between the liver lobule and open in the sinusoids, so the sinusoids contain a mixture of portal venous blood and arterial blood.
Function of the liver:

1. Bile synthesis & secretion – bile is an alkaline secretion containing

Water, ions & bile pigments " Exocrine function".

2. Protein synthesis like albumin & blood clotting factors "Endocrine function".

3. Detoxification of toxic substances like alcohol & drugs.

4. Storage of materials like glycogen & vitamin.

5. Change lipid and amino acid into glycogen.
Gall bladder:
The gall bladder is a hallow , pear –shaped organ attached to the lower surface of the liver ,the parts of gall bladder are fundus ,body , neck , & cystic duct ,the cystic duct communicates with the common hepatic duct to form common bile duct .

Histological structure:

The wall of the gall bladder consist of:

1- Mucosa which composed of simple columnar epith. & lamina propria.

The epith. cells are tall columnar cells with basal nuclei, their

cytoplasm rich in mitochondria, microvilli are present at the apical

surface of the cells, these cells are specialized for absorption of water

from the bile. The epith. of the gall bladder is thrown into folds or

plicae which are evident when the gall bladder is empty & they are

flattened when the gall bladder is distended.

Near the cystic duct the epith. invaginate into the lamina propria

forming tubulo – alveolar glands which secrete mucous which is

responsible for the mucous present in the bile.

The lamina properia contains loose C.T. & some diffuse lymphatic

tissue. There is no muscularis mucosa in the gall bladder.


2- Muscular coat consist of:

  1. inner fibromuscular layer which contain smooth muscle fibers arranged irregulary in many directions,with many elastic fibers are present between the smooth muscle bundles of this coat.

  2. outer perimuscular or subserosal layer consist of areolar tissue & it may contain groups of fat cells, it conveys arteries, veins, lymphatics & nerves to the organ.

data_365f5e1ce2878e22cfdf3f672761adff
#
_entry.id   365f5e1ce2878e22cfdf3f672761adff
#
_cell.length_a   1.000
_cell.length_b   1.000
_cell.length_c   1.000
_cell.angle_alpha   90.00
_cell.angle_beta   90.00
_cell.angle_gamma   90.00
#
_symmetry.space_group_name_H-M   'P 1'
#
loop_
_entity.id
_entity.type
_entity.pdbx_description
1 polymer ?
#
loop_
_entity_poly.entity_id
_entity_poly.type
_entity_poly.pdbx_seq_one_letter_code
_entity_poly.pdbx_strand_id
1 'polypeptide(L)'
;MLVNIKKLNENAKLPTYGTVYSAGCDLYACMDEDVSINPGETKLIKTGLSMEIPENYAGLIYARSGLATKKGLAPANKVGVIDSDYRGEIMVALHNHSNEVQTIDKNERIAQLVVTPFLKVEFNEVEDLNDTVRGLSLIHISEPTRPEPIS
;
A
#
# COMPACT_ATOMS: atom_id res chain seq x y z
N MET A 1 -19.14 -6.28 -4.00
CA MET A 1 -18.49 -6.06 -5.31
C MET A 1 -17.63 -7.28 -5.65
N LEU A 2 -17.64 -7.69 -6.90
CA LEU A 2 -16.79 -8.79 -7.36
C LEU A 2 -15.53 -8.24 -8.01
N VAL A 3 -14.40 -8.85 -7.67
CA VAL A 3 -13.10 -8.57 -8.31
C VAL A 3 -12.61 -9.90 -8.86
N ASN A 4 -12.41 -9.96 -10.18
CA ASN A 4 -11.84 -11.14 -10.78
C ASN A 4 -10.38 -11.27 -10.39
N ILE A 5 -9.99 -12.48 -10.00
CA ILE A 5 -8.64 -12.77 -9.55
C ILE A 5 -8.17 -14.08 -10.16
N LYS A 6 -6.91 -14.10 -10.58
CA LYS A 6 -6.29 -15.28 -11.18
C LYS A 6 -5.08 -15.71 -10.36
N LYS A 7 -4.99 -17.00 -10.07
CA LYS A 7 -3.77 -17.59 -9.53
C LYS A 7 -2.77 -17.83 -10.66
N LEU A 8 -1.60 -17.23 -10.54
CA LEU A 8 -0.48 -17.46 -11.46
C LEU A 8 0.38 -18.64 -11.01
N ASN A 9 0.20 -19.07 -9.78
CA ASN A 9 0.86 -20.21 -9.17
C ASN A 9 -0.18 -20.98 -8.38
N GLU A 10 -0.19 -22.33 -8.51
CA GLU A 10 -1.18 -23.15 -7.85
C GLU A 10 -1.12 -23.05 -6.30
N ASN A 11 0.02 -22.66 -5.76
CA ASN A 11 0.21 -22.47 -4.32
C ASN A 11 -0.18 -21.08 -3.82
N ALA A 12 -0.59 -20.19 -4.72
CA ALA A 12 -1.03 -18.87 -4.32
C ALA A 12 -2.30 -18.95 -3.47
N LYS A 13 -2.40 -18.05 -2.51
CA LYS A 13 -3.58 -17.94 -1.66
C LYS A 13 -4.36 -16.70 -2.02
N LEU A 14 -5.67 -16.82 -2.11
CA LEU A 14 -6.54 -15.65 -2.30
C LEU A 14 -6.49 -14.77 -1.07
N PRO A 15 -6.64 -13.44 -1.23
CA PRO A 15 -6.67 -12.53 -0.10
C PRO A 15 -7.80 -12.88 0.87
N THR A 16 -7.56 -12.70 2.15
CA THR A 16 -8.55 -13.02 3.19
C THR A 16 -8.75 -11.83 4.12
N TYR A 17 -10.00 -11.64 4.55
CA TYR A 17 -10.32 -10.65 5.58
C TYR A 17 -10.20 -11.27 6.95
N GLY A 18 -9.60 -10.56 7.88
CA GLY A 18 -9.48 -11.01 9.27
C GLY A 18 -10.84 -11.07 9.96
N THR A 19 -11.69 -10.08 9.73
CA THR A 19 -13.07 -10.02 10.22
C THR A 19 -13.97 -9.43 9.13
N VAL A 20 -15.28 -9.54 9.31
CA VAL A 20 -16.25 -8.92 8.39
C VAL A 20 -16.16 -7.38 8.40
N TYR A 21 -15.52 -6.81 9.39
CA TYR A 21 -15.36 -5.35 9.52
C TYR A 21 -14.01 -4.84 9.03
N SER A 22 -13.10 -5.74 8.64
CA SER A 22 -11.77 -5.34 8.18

3- C.T. serosa which cover the muscular coat.
Main functions of gall bladder is to:

1- store the bile produced by the liver.

2- concentrate the bile through reabsorbtion of large quantities of water & mineral salts through it's mucosal layer

3-and emptying the concentrated bile in to the common bile duct.



Pancreas:


  • The pancreas is a soft, elongated organ behind the stomach, it consist of head, neck, body & tail. the head lie in the duodenal loop and the tail extend to the spleen,

  • The pancreas is a mixed exocrine – endocrine gland, it's surface appears lobulated & it is covered with loose C.T. from which septa pass into the gland subdividing the pancreas into a number of lobules which are incomplete so the demarcations between the lobules are not clear.

  • Each lobule is composed of spherical clusters (acini) of secretory exocrine portions between these acini, there are the endocrine portion (pancreatic islets).

  • The pancreas has rich capillary network, essentialfor the secretory process.

  1. Pancreatic acini (serous acini) exocrine portion:

  • The pancreatic acini are all of serous type, each acinus consist of pyramidal shaped cells (zymogenic cells) surrounding a small lumen, the cells have broad base & narrow apical surface covered by short microvilli, the apical part containing acidophilic granules called zymogen granules,the nuclei of the acinus cells lie in the basal part, they are spherical in shape &each contains nucleoli.

  • Another characteristic feature of exocrine portion of pancreas is that , the initial portion of intercalated duct are penetrate deep into the center of acini forming special cell called centroacinar cell, it appear as small flattened epith.in which their nuclei surrounded by pale cytoplasm.